Survey: 27 Percent of IT professionals receive more than 1 million security alerts daily

Imagine trying to tackle over one million security alerts in a day. That number is so huge that it may sound like hyperbole, but this is exactly what many security teams face. Dealing with such a high volume of potential threats on a regular basis can quickly lead to alert fatigue. Sure, we expect an organization’s security operations center (SOC) to have certain protocols in place that will defend and protect against data breaches, but even the smartest systems still need skilled team members at the helm. And when vital team members are frustrated and exhausted, potential threats have an even greater chance of slipping through the system. During the RSA Conference 2018, Imperva surveyed 179 IT professionals to find out how different teams are dealing with this. Here’s what we found.

Working Through the Noise

A staggering 27 percent of IT professionals reported receiving more than one million threats daily, while 55 percent noted more than 10,000. While it is virtually impossible to respond to such an astronomical number, separating the actual threats from the false-positive alerts also presents a crucial problem. The majority of IT professionals (53 percent) noted that their organization’s SOC’s have struggled to pinpoint which security incidents are critical versus those that are just noise.

And what happens when the SOC has too many alerts for its analysts to process? In some cases, absolutely nothing. An alarming 30 percent of respondents admitted to having flat-out ignored certain categories of alerts, while 4 percent actually turn off the alert notifications altogether. On a slightly more positive note, 10 percent said that they hire on additional SOC engineers to assist with these alerts, and 57 percent tune their policies to reduce alert volume.

Alert Fatigue Can Lead to Neglect

When security teams ignore alerts, it is not for lack of motivation, as we can see based on the volume of daily incidents and the frustrating number of false-positives. Because of this, it can be tempting to disregard future alerts. In our survey, 56 percent of IT professionals admitted to having ignored an alert based on past false-positive experiences. However, alerts that get brushed off can translate to insurmountable losses. Organizations lose money, SOC teams lose valuable time, and consumers are put at risk.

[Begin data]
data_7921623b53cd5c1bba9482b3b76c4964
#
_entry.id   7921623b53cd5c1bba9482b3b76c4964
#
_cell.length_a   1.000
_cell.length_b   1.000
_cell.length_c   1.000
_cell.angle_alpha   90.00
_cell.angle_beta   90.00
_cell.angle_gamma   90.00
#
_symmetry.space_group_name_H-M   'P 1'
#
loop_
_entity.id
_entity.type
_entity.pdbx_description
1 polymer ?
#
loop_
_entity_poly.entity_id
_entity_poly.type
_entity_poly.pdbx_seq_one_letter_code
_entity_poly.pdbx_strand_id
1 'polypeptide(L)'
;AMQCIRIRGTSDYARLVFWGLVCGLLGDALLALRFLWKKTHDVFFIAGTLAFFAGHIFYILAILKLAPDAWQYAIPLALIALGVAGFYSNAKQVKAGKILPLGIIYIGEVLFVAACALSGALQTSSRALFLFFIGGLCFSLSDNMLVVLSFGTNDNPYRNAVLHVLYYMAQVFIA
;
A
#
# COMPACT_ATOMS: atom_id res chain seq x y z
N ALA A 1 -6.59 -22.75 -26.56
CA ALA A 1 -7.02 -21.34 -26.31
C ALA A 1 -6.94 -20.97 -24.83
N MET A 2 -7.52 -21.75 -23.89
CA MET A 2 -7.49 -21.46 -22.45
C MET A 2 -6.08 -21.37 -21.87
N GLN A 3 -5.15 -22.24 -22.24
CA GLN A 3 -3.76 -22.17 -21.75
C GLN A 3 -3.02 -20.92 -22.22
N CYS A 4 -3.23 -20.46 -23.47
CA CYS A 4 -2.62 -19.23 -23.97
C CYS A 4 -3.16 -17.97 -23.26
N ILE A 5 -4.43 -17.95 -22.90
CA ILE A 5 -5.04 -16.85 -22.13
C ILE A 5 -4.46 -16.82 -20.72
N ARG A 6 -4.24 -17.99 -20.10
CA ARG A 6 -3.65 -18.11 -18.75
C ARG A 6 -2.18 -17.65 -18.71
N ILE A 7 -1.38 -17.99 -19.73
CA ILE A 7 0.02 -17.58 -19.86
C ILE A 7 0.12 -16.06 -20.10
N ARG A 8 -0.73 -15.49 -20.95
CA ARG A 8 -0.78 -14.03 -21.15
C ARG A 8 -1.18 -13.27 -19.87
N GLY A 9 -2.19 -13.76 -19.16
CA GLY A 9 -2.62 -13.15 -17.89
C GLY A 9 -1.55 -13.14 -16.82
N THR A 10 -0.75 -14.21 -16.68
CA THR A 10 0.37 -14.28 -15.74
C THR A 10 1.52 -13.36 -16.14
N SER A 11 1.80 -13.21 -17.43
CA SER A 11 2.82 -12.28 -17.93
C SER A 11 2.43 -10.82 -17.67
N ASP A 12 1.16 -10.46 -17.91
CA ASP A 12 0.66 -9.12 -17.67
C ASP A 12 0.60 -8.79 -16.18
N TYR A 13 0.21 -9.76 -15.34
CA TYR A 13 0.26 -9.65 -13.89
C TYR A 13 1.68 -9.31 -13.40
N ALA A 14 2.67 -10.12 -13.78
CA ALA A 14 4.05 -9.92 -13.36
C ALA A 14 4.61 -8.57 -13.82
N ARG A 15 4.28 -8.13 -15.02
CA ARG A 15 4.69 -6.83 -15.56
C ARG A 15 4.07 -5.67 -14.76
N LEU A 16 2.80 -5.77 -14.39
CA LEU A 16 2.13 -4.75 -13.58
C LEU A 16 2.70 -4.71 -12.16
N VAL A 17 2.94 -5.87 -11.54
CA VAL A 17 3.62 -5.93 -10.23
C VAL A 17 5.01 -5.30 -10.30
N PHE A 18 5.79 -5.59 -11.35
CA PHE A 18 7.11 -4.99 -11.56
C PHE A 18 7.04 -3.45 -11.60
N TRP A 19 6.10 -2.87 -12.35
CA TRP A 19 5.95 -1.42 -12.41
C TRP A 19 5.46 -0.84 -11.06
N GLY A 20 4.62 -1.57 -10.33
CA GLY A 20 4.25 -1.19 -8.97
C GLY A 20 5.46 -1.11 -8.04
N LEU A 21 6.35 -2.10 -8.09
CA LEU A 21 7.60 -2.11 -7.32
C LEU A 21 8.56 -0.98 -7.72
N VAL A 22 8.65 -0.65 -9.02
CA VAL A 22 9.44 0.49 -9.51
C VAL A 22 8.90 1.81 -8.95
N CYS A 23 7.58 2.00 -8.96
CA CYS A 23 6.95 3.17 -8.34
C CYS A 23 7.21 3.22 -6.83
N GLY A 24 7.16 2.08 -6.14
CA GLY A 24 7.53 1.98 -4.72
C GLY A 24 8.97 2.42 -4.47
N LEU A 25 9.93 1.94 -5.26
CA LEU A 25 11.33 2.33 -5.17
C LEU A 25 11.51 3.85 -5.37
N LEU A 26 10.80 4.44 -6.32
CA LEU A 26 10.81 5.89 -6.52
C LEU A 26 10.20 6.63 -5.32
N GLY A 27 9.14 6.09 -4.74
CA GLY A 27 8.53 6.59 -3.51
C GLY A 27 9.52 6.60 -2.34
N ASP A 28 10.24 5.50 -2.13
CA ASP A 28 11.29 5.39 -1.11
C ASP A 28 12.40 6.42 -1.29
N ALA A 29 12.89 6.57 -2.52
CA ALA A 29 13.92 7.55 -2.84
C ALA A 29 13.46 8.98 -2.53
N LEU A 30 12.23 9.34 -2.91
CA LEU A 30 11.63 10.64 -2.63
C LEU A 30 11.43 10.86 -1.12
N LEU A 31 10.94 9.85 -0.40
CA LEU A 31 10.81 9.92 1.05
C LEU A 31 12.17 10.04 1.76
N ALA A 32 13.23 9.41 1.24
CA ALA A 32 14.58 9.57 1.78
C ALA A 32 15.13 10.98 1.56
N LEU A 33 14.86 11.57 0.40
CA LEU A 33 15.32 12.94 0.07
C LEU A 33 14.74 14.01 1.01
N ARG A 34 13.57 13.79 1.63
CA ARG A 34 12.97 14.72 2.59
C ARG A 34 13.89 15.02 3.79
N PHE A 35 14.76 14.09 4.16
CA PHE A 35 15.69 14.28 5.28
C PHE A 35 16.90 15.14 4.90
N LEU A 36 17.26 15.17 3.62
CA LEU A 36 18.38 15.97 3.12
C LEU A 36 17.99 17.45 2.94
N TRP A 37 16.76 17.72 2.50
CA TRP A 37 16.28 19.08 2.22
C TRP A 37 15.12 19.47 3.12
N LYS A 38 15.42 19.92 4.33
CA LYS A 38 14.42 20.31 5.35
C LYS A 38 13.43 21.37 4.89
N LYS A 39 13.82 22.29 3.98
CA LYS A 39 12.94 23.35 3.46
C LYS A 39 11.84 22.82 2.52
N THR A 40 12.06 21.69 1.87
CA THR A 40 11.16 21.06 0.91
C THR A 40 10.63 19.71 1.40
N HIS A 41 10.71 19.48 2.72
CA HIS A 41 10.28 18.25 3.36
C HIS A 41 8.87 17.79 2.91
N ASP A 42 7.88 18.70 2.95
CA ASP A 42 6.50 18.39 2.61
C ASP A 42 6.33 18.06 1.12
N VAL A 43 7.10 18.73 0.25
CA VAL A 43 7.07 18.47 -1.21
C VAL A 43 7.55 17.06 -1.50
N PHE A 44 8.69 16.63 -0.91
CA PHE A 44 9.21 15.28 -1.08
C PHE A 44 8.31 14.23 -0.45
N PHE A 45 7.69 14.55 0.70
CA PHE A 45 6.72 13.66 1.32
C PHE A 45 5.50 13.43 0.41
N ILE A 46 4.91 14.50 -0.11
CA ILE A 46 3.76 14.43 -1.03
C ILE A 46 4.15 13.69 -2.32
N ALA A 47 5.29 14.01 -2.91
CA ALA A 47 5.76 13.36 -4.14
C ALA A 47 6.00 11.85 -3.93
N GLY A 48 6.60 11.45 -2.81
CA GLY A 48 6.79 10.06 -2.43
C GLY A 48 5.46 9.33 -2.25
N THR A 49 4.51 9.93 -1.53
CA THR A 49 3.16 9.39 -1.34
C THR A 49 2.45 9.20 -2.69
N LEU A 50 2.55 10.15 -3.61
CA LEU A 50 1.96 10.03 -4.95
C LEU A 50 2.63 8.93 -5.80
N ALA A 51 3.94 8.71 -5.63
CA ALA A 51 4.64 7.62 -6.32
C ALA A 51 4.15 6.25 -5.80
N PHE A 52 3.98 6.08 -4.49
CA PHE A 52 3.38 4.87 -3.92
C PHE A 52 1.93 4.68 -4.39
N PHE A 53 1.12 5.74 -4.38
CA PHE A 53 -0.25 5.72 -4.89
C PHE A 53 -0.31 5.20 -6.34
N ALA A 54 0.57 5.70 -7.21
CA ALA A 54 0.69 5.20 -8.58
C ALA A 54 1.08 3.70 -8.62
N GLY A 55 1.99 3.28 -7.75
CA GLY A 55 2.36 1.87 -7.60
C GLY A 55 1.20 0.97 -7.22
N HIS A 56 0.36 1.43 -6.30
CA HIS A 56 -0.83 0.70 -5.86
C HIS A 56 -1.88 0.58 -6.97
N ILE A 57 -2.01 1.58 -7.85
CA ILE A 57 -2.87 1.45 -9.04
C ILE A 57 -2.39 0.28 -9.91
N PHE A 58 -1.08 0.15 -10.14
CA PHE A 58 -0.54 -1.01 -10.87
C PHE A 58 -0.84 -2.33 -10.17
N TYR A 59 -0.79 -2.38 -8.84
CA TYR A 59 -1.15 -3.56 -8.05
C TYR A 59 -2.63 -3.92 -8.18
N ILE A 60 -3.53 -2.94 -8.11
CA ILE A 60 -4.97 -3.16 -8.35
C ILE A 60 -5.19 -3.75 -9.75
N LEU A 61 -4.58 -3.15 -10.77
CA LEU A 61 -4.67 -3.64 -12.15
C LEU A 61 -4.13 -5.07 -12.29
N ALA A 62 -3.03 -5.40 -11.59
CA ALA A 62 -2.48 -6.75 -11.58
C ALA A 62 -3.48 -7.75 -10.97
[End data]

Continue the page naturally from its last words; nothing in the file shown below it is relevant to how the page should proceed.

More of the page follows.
But even when the alerts do not become actual threats, they still cause problems for those dealing with them. The pace at which these alerts flood in daily inevitably creates a stressful and exhausting work environment for SOC team members. A telling 54 percent of respondents noted experiencing a high amount of stress and frustration, while just 6 percent said that they had no additional stress because of these incidents.

Combating Alert Fatigue

Security teams play an indispensable role in their organizations, and it is of no benefit to have so many members experiencing burnout. Companies need to not only be aware of alert fatigue and how it impacts their workers (and their bottom line), but they should also look to technology that uses artificial intelligence and machine learning for help with streamlining processes and reducing the noise created by security alerts.

*** This is a Security Bloggers Network syndicated blog from Blog | Imperva authored by Tami Casey. Read the original post at:

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